Designing this surf boat has been on my to-do list for many years and I’m super stoked about the fact that it finally became a reality.

Just about every paddler and wannabe paddler wants to surf on ocean waves, but the reality is that all surfkayaks and waveskis require pretty good skills to handle. Not only this, but not being able to roll puts a definite damper on the kayak surfing aspirations of many paddlers. On the other side of the kayak spectrum, the vast majority of sit-on-top kayaks (no rolling required) are not at all fun to surf.

What I wanted to create is a sit-on-top surfkayak that is very easy to paddle and surf, but that has real performance characteristics so that experienced paddlers can have a blast too. To be more precise, I wanted a sit-on-top that is so good at surfing that I’m happy to have it as my only personal surfkayak, but that is also so easy to paddle that I can put complete beginners on it without worrying about their safety. It took a few prototypes to find the perfect balance.

I combined some design features that are normally not found together in one boat. I gave the hull a nice big planing surface for quick lift-off. The low stern rocker and square stern profile make the planing fast and stable. I gave it raised rails with soft bevels underneath that make it carve hard when you put it on edge, but that is super forgiving when going sideways on a wave. I gave it a lot of bow rocker for those badly-timed take-offs when catching waves. The hull surfs great without fins installed, but I also added fin boxes for those who want to add fins for more aggressive carving.

What I did with the deck, however, is what really makes the boat so amazing. The seating position is both super comfortable and secure, holding you in place when punching through waves and edging the boat to carve. The thigh straps are positioned for maximum effectiveness, and rolling the boat is quite easy if you have a decent roll. I gave the stern huge volume, which makes the boat very stable in many different situations: punching through waves, surfing sideways, getting dumped by a wave from behind, etc.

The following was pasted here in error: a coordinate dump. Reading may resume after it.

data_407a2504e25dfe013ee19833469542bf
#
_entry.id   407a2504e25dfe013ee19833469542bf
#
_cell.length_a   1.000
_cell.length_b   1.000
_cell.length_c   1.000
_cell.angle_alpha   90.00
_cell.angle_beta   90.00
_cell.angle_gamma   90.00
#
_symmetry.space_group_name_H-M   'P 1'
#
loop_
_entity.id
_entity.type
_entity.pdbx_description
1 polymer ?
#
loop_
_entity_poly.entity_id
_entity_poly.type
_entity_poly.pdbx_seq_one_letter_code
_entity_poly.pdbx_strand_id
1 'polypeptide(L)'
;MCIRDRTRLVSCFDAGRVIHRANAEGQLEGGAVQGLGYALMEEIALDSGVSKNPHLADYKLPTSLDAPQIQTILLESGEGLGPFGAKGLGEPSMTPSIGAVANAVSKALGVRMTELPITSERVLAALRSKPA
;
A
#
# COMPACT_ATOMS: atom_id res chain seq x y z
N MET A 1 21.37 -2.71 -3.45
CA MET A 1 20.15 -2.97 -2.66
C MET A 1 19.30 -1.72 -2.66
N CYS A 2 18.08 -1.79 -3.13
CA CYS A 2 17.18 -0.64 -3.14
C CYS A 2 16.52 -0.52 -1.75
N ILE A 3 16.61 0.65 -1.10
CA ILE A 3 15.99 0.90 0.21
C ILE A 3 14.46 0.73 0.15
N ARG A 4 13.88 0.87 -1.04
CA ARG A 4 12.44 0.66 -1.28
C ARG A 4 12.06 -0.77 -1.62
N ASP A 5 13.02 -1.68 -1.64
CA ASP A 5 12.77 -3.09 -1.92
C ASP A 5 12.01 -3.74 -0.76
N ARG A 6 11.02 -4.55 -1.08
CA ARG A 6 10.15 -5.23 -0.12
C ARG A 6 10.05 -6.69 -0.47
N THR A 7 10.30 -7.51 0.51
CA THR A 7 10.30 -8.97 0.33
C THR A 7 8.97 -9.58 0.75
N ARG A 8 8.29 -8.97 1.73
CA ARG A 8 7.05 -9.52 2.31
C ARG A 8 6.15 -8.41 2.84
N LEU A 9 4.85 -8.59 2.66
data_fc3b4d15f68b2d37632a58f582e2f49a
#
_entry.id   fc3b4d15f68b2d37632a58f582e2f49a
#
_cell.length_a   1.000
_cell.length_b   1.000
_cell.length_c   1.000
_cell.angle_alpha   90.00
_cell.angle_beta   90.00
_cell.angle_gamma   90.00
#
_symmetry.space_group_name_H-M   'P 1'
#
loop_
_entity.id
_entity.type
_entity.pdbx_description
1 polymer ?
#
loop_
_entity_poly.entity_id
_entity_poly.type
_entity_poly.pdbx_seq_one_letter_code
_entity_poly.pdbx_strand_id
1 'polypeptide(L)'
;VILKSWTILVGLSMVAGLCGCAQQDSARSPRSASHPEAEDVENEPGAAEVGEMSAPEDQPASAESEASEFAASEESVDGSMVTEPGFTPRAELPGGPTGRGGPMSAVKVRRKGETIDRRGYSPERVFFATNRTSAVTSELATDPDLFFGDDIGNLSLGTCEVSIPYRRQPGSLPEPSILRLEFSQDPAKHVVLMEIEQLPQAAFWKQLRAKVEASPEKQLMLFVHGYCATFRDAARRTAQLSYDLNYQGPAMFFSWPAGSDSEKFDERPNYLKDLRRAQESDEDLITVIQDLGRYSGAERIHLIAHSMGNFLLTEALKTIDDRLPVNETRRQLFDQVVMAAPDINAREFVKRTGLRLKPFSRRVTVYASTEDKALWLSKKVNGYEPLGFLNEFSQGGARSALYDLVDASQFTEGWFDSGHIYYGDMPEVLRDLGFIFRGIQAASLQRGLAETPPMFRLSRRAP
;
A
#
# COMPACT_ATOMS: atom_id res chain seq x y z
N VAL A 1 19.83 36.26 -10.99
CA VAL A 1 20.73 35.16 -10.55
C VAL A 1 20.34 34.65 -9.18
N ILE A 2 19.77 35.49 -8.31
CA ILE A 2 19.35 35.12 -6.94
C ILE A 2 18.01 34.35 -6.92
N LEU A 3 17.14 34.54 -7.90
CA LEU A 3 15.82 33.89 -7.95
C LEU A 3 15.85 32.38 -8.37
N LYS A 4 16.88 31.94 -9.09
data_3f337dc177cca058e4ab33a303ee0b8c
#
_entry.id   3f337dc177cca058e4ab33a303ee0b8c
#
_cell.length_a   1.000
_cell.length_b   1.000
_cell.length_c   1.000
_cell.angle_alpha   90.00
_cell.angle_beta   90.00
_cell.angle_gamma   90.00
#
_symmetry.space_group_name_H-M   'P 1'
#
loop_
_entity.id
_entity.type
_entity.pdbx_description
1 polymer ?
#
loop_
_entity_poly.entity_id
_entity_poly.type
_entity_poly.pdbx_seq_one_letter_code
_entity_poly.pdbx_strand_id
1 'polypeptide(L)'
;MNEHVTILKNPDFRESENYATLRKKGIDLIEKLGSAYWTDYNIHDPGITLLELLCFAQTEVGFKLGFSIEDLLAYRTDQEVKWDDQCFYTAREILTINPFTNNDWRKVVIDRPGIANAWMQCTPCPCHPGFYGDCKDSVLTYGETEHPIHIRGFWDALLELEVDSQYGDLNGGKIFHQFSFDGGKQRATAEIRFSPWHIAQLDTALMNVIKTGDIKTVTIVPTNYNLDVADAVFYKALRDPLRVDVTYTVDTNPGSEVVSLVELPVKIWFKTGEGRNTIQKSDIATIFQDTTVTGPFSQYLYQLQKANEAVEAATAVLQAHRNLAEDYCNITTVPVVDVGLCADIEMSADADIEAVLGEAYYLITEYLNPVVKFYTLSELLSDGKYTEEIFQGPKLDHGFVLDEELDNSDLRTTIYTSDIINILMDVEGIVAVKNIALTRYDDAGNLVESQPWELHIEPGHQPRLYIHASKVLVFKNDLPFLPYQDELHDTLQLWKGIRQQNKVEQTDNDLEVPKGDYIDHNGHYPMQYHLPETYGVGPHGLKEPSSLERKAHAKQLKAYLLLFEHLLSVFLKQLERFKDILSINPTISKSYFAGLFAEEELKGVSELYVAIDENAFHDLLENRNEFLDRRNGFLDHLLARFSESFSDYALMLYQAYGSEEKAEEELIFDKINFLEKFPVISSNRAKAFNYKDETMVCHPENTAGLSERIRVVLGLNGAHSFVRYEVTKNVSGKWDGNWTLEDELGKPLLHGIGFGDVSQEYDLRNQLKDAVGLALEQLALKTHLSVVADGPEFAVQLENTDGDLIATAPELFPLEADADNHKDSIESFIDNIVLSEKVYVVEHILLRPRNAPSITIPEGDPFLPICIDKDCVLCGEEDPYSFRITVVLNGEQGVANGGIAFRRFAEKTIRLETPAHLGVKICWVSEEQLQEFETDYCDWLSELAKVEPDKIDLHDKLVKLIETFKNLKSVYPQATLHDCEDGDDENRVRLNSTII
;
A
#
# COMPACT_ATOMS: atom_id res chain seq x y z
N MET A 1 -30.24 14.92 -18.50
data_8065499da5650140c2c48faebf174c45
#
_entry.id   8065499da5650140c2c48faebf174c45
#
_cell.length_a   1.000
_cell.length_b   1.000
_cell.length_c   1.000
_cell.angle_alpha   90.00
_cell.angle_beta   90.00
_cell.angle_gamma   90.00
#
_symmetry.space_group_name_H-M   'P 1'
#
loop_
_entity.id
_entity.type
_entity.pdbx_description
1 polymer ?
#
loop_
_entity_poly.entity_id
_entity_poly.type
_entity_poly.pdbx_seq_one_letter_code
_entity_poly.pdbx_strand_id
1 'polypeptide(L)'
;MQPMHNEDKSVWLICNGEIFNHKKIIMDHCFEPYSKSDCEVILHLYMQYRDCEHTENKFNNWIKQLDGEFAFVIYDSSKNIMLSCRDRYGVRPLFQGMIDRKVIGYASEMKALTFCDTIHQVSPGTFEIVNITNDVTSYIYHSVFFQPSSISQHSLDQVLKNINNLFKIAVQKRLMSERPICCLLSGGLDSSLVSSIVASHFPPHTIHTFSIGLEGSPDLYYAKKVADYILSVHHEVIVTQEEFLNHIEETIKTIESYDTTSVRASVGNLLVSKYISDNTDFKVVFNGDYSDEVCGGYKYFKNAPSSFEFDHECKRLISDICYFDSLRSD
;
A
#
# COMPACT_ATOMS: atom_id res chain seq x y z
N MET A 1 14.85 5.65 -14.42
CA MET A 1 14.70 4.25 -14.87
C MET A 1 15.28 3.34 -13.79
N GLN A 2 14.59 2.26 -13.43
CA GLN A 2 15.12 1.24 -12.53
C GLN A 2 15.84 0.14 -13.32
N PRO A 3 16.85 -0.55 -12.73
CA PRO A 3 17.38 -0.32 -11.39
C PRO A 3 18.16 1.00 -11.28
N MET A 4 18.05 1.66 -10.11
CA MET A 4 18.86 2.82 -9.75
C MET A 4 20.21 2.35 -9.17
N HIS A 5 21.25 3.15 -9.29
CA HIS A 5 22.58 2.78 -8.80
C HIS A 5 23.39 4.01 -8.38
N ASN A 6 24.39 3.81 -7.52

Another unique feature is the wave-piercing bow. It is pointy and buoyant and shaped to shed water very quickly. This makes the boat great for punching through waves when paddling for the back line. Like all the other sit-on-tops in the Vagabond lineup, I also added some big cutaways on the deck for smooth paddle strokes.

I didn’t want to put scupper holes through the hull of the boat to drain water from the cockpit area, as this would negatively affect the surfing performance of the hull. It is important to drain the water somehow, otherwise you’ll be paddling in a bathtub as soon as you go through the first wave. So, I did something different, which works really really well: big drainage holes through the sidewalls. It drains the water in no time, and has no negative effect on the performance of the boat at all.

For safety reasons, I gave the boat a bunch of handles, spaced in the most-likely positions where a swimmer may grab them to hold onto the boat. These same handles make it easier to get back on top too.

Having spent quite a bit of time on the ocean with this boat myself, and also seeing the smiles of novice paddlers who tried surfing for the first time, I’m confident that the Dumbi will enable more paddlers to have more fun in the surf than ever before.